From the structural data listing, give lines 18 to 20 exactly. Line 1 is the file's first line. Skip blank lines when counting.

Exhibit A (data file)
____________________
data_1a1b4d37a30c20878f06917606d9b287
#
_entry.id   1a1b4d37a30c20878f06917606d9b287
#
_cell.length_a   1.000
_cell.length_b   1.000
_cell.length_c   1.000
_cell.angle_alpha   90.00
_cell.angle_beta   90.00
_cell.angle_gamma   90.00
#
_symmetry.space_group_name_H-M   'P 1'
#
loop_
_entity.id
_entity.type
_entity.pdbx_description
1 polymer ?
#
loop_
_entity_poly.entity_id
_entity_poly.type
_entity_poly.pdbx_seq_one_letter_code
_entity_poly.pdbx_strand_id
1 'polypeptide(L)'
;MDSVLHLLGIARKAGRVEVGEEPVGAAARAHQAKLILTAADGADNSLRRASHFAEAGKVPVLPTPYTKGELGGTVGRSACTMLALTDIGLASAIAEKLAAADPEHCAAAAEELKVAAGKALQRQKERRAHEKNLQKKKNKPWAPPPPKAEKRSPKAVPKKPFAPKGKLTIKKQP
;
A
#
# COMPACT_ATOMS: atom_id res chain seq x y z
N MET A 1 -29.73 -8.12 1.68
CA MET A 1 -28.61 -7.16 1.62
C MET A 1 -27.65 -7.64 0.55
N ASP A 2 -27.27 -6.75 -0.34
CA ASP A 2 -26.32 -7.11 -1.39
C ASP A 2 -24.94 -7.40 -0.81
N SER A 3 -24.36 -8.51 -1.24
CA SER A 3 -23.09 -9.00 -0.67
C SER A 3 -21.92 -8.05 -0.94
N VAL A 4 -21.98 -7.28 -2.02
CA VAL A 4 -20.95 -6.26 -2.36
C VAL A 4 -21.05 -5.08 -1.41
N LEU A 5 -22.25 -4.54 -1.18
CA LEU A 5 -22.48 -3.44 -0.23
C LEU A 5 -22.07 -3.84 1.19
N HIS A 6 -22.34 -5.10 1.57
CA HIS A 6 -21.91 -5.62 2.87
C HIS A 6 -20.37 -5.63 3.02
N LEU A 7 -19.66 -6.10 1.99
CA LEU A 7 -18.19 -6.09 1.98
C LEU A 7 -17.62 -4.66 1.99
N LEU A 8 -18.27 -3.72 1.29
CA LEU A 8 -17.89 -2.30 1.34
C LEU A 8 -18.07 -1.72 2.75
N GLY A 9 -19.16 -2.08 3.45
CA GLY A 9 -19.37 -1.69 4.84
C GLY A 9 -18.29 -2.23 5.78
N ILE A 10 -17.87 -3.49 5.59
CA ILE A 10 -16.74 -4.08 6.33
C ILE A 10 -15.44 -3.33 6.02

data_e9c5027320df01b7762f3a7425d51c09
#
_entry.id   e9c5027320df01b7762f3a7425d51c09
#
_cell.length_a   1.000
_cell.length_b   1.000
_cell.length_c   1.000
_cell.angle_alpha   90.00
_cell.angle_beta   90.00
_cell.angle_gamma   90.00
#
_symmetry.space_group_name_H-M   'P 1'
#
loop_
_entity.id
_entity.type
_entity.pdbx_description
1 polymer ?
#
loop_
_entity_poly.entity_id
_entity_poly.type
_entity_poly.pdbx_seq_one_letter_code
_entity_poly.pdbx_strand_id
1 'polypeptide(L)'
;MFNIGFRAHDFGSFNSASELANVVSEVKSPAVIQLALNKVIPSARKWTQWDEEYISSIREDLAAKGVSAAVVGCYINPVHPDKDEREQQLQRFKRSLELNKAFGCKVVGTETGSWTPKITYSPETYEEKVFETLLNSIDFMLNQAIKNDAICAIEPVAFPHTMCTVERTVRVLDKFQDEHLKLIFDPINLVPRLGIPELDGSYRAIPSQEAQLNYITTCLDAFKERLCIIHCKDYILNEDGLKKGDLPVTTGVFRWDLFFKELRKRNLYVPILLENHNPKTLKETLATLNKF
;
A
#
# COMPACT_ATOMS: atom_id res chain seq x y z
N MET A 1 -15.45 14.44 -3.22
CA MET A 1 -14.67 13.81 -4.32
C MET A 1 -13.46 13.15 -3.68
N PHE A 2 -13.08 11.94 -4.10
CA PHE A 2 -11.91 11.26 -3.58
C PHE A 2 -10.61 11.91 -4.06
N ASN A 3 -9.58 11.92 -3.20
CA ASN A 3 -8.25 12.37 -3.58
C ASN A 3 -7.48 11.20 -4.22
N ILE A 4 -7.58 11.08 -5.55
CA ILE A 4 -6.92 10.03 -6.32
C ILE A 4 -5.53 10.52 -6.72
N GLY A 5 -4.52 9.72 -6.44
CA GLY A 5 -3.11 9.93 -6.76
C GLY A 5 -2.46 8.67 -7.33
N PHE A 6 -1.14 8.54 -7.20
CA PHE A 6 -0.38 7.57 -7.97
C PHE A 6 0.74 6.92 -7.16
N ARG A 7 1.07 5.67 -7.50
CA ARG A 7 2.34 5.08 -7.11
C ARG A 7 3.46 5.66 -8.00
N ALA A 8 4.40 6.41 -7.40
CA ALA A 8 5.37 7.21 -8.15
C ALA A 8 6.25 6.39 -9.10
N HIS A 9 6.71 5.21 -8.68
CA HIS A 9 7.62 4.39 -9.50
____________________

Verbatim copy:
1 polymer ?
#
loop_